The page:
The departure gate beside ours swarmed with men and women in white robes with little matching tote bags, mostly looking beyond middle age, headed for Jeddah (Cedde, the Turkish spelling, was on the gate sign). Karen identified one set of tote bags as Algerian but we couldn’t figure out where the others were from, or where they were headed in Saudi Arabia; it isn’t the hajj season. I decided not to take a photo for courtesy’s sake.

We settled into our wonderful Berlin apartment, found through Home Away (the European VRBO), with the help of the owner’s daughter’s boyfriend Janosch, and just sort of collapsed, not exactly a nap but payback for lack of sleep and travel fatigue. This morning’s a different story after a comfortable bed, no wake-up call, and a lovely shower.

We’re just down the block from my friend Tammi, Karen’s friend Sabine will be visiting from Heidelberg in a few days, and all Berlin awaits. It will be a very good week, insha’llah.

Last day in Azerbaycan

Signs in Azerbaijan often spell names in two, three, or even more versions. The name of the country is spelled as in the headline above; C is pronounced like English J.* The spelling on our maps with IJ is common in places that cater to foreigners. Names also appear in Cyrillic letters and signs in Russian are common as I mentioned the other day; Russian was an official language until independence in 1991 and still appears to be the main second language taught in schools, for obvious geographic and economic reasons; many Azerbaijanis we met are bilingual. Multilingual signage in cultural sites and museums often includes Arabic (or maybe Persian, written with the same alphabet), and of course mosques and synagogues use Arabic and Hebrew respectively. (Sorry, this stuff fascinates me, it’s 6:45 a.m., and our Istanbul flight doesn’t leave for more than an hour.)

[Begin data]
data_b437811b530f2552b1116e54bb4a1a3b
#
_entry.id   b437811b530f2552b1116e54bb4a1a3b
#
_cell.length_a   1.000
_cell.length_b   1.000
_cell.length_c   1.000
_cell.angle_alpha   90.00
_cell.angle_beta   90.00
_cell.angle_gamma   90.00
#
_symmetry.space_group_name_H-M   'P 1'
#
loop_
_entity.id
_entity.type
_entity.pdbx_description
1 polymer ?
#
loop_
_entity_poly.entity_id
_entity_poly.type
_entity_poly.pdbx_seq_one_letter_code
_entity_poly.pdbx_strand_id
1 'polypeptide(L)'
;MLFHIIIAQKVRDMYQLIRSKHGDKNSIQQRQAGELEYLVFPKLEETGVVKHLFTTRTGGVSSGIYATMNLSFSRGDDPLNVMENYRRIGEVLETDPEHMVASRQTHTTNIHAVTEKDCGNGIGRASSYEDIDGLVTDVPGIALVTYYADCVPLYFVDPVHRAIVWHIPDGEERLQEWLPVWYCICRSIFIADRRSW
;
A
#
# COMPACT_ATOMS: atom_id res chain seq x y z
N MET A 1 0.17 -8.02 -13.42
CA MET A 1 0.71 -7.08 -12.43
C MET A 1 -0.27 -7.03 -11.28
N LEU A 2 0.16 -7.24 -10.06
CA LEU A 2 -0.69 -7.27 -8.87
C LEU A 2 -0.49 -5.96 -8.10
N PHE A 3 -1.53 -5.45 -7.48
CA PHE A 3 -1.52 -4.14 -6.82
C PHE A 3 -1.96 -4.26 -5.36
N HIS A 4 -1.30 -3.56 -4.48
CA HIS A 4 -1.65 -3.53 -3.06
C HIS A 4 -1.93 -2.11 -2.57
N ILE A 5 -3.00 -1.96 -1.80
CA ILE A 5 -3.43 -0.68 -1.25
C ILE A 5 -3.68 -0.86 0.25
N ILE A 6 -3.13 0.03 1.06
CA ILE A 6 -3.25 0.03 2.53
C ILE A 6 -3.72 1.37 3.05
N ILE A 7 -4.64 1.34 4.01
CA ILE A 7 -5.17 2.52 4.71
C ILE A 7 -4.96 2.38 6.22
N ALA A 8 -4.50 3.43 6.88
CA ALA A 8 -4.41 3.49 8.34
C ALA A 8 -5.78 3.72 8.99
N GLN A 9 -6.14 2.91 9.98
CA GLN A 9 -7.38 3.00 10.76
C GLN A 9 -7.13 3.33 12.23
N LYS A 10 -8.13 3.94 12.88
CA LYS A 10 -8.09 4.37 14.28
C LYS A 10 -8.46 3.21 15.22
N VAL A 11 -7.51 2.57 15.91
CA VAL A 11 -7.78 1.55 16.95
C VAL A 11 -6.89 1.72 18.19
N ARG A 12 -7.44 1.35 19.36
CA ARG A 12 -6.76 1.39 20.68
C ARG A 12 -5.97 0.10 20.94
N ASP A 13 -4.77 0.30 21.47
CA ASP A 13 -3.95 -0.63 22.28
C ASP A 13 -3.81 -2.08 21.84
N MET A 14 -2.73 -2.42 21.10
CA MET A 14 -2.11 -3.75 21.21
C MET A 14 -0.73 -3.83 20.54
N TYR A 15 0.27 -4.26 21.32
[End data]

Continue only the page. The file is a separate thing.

Yesterday’s highlights included a real Azerbaijani breakfast with a new Azerbaijani friend at a tandir (tandoor) restaurant against the Old City wall near our hotel. Here’s the lineup of toppings for their wonderful bread, not oily like naan but baked the same way, stuck to the walls of a huge clay pot: several kinds of cheese, yogurt, cream, and honey:

After some quiet time and another fine lunch with the group we visited the Heydar Aliyev Center that I mentioned last week. The building is breathtaking and must have been extremely difficult to build. 

Note what the architect did where her steps meet the wall:

Next we visited the grand mosque, also named for Heydar Ali, the country’s first president and father of the current incumbent. It is breathtakingly large and luxuriously carpeted but the newness hasn’t worm off at all. We came, saw, and left after prayers by members of our group.

After a quick return to the hotel we walked down the street to see the enthusiastic, fiery celebration of the last Tuesday before the spring equinox festival Novruz that dates to Zoroaster or earlier:

We ended our eight days in Azerbaijan with a farewell dinner at the ornate restaurant Şirvanşah, where course followed course and we were entertained by music and dance that I suspect was designed mainly for tourists.

I’m finishing this post in Atatürk Airport in Istanbul, waiting to board our connecting flight to Berlin.

*Thanks again to Eleanor for a correction.